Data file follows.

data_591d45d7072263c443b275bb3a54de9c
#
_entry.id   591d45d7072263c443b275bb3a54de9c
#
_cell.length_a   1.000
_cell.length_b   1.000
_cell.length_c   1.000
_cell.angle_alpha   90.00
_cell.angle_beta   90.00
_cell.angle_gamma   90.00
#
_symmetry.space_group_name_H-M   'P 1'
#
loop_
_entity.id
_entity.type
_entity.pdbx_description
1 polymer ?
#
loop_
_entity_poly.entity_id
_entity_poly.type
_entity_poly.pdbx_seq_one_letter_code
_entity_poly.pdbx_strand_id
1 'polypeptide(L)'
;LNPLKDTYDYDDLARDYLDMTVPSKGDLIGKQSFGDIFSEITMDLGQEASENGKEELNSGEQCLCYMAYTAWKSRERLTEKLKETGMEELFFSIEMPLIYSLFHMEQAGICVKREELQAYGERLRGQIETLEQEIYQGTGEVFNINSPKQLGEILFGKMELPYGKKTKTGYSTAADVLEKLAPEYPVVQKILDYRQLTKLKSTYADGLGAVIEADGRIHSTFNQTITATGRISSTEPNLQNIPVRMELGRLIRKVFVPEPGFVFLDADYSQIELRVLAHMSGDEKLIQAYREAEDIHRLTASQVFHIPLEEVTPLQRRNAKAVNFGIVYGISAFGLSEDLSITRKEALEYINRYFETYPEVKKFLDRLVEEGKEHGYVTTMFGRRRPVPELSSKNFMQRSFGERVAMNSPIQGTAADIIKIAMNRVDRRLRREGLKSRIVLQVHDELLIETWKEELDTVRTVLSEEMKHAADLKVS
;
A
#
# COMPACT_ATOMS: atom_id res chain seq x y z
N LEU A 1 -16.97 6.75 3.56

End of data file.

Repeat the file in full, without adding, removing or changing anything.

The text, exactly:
data_591d45d7072263c443b275bb3a54de9c
#
_entry.id   591d45d7072263c443b275bb3a54de9c
#
_cell.length_a   1.000
_cell.length_b   1.000
_cell.length_c   1.000
_cell.angle_alpha   90.00
_cell.angle_beta   90.00
_cell.angle_gamma   90.00
#
_symmetry.space_group_name_H-M   'P 1'
#
loop_
_entity.id
_entity.type
_entity.pdbx_description
1 polymer ?
#
loop_
_entity_poly.entity_id
_entity_poly.type
_entity_poly.pdbx_seq_one_letter_code
_entity_poly.pdbx_strand_id
1 'polypeptide(L)'
;LNPLKDTYDYDDLARDYLDMTVPSKGDLIGKQSFGDIFSEITMDLGQEASENGKEELNSGEQCLCYMAYTAWKSRERLTEKLKETGMEELFFSIEMPLIYSLFHMEQAGICVKREELQAYGERLRGQIETLEQEIYQGTGEVFNINSPKQLGEILFGKMELPYGKKTKTGYSTAADVLEKLAPEYPVVQKILDYRQLTKLKSTYADGLGAVIEADGRIHSTFNQTITATGRISSTEPNLQNIPVRMELGRLIRKVFVPEPGFVFLDADYSQIELRVLAHMSGDEKLIQAYREAEDIHRLTASQVFHIPLEEVTPLQRRNAKAVNFGIVYGISAFGLSEDLSITRKEALEYINRYFETYPEVKKFLDRLVEEGKEHGYVTTMFGRRRPVPELSSKNFMQRSFGERVAMNSPIQGTAADIIKIAMNRVDRRLRREGLKSRIVLQVHDELLIETWKEELDTVRTVLSEEMKHAADLKVS
;
A
#
# COMPACT_ATOMS: atom_id res chain seq x y z
N LEU A 1 -16.97 6.75 3.56